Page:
There is a question whether the city's demand for arbitration of its claim against plaintiff for indemnification is, on the facts here present, correctly founded on Article 6.2.3 of the General Conditions. The comparable contract provision in Dobson , which empowered the owner to seek such indemnification from the general contractor with respect to any claim asserted against the owner by any subcontractor, applied to situations where "through the acts or omissions of the contractor, any other contractor or any subcontractor shall suffer loss or damage on the work * * *" (emphasis supplied). Here, however, as indicated, the right to indemnification is triggered where "the Contractor cause[s] damage to the work or property of any separate contractor on the project * * *" (emphasis supplied), and such other contractor sues the owner or initiates an arbitration proceeding against it. It can be argued with some logic that under the Dobson contract the loss or damage suffered by a subcontractor could be from any cause, including delays chargeable to the general contractor, whereas here the provision envisages only actual physical damage to another contractor's "work or property." But we need not resolve that issue because we are of the view that the claim asserted against plaintiff by the city would be arbitrable under another article in the contract.

Article 7.10.1 of the General Conditions provides in pertinent part as follows:

All claims, disputes and other matters in question arising out of, or relating to, this Contract or the breach thereof, except as set forth in Subparagraph 2.2.9 with respect to the Architect's decision on matters relating to artistic effect * * * shall be decided by arbitration in accordance with the Construction Industry Arbitration Rules of the American Arbitration Association then obtaining unless the parties mutually agree otherwise. * * *

Our courts have often said that public policy strongly favors arbitration, see Hudik-Ross, Inc. v. 1530 Palisade Ave.

[168 NJSuper Page 507]

Corp. , 131 N.J. Super. 159, 166 (App. Div. 1974). It follows, therefore, that an agreement relating to arbitration should be read liberally "to find arbitrability if reasonably possible." Moreira Constr. Co. v. Wayne Tp. , 98 N.J. Super. 570, 576 (App. Div. 1968), certif. den. 51 N.J. 467 (1968). The arbitration clause contained in Article 7.10.1 is broad in scope. It covers all claims, disputes and other matters arising out of or related to the contract. Cf. Ukrainian Nat. Urban Renewal v. Muscarelle, Inc. , 151 N.J. Super. 386, 398 (App. Div. 1977), certif. den. 75 N.J. 529 (1977). There can be no doubt that the city has asserted a claim against plaintiff which arises out of or is related to the contract between them, and is, therefore, arbitrable under the broad language of Article 7.10.1. There is also a clear interrelationship between plaintiff's obligation to the city under its contract and the claims asserted by other contractors against the city. Since the latter stem from delays allegedly caused by plaintiff, and the other contractors have resorted to arbitration to obtain the desired relief, and since the city has also availed itself of the arbitration mechanism to seek indemnification from plaintiff, and also to assert its own claim for money damages resulting from the alleged delay, common sense dictates that all the claims should be heard and decided together in one forum, the arbitration proceeding.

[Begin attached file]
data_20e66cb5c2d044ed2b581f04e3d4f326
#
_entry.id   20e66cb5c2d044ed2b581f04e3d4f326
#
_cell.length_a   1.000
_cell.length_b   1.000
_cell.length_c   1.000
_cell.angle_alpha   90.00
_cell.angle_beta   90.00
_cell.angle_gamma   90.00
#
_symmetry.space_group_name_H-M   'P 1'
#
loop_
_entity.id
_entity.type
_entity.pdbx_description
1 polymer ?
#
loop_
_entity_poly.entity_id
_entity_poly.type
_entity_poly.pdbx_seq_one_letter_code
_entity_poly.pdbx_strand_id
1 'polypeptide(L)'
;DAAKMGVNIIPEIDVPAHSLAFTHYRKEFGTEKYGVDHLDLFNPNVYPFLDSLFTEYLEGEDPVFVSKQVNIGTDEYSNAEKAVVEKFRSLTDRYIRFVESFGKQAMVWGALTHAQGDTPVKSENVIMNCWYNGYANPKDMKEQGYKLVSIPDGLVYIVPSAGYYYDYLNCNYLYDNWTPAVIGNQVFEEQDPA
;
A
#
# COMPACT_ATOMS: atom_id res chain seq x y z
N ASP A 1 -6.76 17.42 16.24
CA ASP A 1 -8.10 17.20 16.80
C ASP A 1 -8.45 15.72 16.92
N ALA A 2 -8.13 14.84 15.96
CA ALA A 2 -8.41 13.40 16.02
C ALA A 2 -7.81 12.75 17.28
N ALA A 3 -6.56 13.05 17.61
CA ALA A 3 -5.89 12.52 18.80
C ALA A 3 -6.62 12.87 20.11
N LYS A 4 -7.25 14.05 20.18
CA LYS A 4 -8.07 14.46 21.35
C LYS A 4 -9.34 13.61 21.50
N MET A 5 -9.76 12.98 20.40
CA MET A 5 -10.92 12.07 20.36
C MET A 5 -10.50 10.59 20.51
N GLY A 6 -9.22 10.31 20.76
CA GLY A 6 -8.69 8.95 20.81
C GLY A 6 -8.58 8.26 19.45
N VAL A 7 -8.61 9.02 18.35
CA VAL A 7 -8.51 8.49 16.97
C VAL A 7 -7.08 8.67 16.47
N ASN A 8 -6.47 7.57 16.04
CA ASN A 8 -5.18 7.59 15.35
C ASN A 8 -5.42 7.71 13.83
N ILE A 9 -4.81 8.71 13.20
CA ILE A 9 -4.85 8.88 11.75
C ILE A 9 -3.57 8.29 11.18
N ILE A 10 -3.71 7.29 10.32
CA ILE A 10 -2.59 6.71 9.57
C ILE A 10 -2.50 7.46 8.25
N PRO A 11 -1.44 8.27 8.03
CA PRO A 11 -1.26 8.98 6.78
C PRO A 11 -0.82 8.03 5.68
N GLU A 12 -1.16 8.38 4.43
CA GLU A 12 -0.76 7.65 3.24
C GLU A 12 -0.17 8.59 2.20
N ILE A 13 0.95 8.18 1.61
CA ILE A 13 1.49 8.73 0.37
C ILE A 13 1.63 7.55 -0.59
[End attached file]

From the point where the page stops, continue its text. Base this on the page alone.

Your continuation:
We discern no merit in plaintiff's other stated reasons for enjoining arbitration. To the extent that our comment may be relevant to any particular contention, we simply note that liability should not be confused with arbitrability, Ukrainian Nat. Urban Renewal v. Muscarelle, Inc., supra at 399. Moreover, nothing that we have said hereinabove is to be construed as an expression on the merits of any substantive claim or defense.